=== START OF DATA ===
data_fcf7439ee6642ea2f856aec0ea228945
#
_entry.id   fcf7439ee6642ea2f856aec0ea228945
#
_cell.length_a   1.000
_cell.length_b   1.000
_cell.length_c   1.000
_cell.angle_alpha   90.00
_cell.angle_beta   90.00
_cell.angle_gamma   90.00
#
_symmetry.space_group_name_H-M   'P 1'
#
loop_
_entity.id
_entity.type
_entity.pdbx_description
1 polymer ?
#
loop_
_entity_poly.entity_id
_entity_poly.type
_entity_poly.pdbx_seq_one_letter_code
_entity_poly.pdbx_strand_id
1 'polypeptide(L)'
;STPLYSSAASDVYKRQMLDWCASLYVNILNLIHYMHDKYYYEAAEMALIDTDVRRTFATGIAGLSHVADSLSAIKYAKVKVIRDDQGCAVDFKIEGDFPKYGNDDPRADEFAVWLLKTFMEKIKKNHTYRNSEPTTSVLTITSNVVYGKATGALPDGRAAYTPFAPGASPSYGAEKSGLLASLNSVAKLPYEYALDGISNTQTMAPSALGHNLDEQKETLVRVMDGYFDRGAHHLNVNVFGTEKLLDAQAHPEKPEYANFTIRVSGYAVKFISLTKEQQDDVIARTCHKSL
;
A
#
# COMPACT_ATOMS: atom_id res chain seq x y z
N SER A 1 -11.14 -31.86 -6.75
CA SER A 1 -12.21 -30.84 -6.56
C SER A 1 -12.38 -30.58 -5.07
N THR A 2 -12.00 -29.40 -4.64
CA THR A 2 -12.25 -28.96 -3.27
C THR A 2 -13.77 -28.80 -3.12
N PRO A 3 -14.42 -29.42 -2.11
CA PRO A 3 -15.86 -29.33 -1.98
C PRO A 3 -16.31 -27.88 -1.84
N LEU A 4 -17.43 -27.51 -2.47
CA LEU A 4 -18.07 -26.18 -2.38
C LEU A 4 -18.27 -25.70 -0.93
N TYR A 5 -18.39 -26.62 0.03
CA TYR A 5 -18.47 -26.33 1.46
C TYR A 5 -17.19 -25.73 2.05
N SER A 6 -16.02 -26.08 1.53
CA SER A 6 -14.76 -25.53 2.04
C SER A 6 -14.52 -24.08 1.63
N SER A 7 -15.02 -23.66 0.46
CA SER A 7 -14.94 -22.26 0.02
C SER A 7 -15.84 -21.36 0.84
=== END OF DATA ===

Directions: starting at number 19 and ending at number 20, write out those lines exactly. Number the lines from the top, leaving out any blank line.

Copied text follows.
#
loop_